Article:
Positive Attitude is Key

Positive adult attitude is the key for accepting Down Syndrome kids
by Jodie Lynn

Our 6-year-old son who has Down Syndrome, is included in a regular kindergarten class at school. He also goes to a regular Sunday school class at church, the community soccer league and is involved in the YMCA T-ball program.

The other children in his classes accept him as one of them. It's the adults who have the problem. They were raised to believe the general perception: that people with Down Syndrome could not do much and should be isolated.

We are now learning that people with Down Syndrome can accomplish a lot, especially when put in situations with "typical" children. The younger they are introduced to each other, the better.

My advice is to involve your daughter in activities where her "typical" peers are involved. Help the adult in charge by giving information that would be helpful. Stay close at first to help the others understand the best ways to interact with your child in an activity.

Then slowly back away to encourage others to step in. Kids love helping kids. Talk to the other children, making friends with them yourself. Talk about how your daughter is more like them than different. Tell them she learns things at a slower pace. The National Down Syndrome Congress is a wonderful resource. Call 800-232-NDSC or visit their web site www.ndsccenter.org for more details
- Kathy Johnson in Lakeland, Florida

We have a 2-year-old daughter with Down Syndrome. I always wonder the same thing for her. Are the children accepting her? My personal feelings on this topic is to just let your daughter be herself. Invite other children over to play. It is usually the parents who will first need to be educated on this disability. Down Syndrome children and adults, are different, but still need love, joy and fun. After others get to know her, they will treat her just like other children. - Judy Dodge in O'Fallon, MO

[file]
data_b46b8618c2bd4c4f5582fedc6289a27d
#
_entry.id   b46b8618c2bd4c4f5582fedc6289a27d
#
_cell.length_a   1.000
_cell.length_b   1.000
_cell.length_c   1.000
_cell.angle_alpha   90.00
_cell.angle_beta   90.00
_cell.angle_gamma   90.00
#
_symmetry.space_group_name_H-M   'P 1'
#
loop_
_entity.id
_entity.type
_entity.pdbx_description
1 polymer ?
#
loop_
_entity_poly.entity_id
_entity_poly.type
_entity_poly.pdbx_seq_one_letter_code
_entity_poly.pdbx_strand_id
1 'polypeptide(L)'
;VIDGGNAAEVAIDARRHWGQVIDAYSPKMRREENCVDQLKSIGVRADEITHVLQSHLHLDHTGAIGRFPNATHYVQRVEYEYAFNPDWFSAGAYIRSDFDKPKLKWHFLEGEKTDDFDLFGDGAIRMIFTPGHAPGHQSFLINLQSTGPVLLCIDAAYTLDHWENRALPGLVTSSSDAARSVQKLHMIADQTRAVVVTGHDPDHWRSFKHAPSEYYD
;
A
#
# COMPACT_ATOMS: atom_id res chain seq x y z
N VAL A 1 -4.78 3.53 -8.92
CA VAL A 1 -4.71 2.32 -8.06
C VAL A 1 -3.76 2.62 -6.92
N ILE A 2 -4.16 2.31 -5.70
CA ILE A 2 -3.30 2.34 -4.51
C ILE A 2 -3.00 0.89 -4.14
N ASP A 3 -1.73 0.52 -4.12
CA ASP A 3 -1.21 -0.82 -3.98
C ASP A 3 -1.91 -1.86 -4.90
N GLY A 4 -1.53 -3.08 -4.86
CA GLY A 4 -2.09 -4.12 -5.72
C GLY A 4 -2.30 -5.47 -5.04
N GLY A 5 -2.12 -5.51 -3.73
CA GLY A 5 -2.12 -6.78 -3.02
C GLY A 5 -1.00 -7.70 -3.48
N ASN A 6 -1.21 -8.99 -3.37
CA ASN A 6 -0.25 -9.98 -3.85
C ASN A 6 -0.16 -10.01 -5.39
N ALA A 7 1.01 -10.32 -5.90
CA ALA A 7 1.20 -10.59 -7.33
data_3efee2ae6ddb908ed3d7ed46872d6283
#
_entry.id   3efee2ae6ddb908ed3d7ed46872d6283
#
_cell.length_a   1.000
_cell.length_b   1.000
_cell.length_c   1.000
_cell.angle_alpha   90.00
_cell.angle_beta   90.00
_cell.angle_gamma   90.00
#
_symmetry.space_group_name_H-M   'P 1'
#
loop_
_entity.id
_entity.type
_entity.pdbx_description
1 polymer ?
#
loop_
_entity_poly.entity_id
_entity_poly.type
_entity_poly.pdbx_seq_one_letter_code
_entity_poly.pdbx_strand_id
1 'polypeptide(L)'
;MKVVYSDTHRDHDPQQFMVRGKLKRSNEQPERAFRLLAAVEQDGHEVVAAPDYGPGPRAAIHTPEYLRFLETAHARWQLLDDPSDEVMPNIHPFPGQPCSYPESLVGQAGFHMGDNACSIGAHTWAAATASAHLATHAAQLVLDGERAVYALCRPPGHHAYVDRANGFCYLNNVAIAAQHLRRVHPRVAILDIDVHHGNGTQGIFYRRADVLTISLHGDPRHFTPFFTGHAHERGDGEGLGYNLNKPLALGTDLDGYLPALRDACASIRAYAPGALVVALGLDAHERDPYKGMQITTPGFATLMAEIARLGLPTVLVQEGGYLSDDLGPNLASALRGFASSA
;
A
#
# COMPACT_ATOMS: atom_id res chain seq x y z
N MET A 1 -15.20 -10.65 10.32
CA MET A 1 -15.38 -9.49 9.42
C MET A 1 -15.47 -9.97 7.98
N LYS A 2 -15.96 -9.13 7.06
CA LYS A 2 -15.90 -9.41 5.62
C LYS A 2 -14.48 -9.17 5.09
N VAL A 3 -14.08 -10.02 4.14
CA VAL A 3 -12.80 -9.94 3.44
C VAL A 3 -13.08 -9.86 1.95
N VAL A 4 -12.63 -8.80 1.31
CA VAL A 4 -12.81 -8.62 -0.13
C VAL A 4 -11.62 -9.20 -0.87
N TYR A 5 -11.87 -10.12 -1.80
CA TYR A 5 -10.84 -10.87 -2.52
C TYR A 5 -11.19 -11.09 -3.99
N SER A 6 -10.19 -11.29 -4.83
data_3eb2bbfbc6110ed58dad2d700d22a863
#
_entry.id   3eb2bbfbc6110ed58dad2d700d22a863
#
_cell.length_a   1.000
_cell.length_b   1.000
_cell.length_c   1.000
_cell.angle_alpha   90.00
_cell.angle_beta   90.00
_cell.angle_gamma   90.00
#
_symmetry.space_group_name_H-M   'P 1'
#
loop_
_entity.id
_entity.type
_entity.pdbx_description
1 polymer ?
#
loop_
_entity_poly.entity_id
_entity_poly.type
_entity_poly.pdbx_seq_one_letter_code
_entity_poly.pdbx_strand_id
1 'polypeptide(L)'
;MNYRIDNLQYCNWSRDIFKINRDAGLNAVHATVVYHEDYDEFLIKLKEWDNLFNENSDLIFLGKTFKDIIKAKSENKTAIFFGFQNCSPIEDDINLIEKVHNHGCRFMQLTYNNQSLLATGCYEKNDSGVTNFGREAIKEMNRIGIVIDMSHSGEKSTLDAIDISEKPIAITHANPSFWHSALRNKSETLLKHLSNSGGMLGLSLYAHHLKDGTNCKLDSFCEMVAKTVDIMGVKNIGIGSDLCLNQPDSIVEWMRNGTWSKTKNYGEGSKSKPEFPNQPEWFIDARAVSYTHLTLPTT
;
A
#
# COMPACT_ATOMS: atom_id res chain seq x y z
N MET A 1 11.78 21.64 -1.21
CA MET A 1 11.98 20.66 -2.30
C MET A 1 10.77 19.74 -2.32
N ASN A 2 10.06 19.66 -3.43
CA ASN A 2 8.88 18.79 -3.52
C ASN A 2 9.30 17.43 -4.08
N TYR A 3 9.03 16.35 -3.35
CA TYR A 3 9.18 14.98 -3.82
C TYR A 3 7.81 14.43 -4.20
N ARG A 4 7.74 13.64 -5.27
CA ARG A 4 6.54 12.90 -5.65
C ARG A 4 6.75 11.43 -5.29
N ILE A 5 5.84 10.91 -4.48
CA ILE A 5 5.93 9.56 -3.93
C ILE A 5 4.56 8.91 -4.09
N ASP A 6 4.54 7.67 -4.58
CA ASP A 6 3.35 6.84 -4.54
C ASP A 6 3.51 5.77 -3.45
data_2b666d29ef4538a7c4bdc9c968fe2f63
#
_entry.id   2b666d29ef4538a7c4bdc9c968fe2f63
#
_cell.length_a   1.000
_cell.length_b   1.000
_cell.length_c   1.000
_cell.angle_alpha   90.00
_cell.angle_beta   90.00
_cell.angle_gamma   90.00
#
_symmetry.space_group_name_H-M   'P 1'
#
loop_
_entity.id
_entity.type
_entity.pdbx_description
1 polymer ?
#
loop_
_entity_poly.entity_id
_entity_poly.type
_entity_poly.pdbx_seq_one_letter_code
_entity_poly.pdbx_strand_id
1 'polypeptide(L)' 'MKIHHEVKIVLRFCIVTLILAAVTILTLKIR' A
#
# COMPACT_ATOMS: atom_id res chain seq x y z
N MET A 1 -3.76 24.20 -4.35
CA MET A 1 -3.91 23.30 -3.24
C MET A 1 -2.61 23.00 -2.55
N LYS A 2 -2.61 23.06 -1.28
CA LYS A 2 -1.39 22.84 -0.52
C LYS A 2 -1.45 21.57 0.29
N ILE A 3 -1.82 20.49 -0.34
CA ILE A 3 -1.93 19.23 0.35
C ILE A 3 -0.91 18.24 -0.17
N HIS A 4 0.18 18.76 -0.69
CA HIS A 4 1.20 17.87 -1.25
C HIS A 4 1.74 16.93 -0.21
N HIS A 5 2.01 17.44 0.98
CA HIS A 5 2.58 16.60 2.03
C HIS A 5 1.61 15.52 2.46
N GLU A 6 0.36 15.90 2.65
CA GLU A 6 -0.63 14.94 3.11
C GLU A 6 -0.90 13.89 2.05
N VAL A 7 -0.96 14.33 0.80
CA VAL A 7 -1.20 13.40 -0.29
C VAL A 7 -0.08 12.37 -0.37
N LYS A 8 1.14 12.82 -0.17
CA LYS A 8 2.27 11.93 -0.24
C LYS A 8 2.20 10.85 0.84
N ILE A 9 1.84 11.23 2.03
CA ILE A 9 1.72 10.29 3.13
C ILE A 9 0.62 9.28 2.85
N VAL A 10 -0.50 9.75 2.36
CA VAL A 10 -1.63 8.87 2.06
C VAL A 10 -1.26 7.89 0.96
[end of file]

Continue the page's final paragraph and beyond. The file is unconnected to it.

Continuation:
Children and adults are scared of Down Syndrome people. The public is out of sync when it comes to who they are and what they can do. They are a little slow and may look a little different, but still have feelings and need friends too. Take your daughter out into the public and keep your attitude positive. Insert a remark or two about the condition anytime you get the chance. This will help to diminish any false myths. - R. A. in Fort Wayne, IN

From Jodie: One of the most important things to do for your daughter is to keep your attitude "in-check" and to know all about the disability yourself. For the average person, including children, Down Syndrome is one of the disabilities that society has dubbed as an unjustified mystery. Equip yourself with the ability to answer questions from adults and children in a tasteful and caring way.

While growing up, one of my best friends had a brother with Down Syndrome. He often got scared when others pointed and yelled at him. His Mom wanted to protect him and usually kept him out of the public's eye. A few years later, I learned from his Mom that after she and her husband accepted the disability and learned more about it themselves, they saw him in a different light. There were six kids in the family and each one now knew exactly what Down Syndrome was all about. After the family's attitude changed, so did the son's. This young boy turned out to be a joy for the whole family and always had a smile on his face.

Stay positive with your daughter, and her friends. Create normal play environments. If someone says they want to go home or stop playing, don't become upset. A little play here and there will create longer happier friendships in the end.

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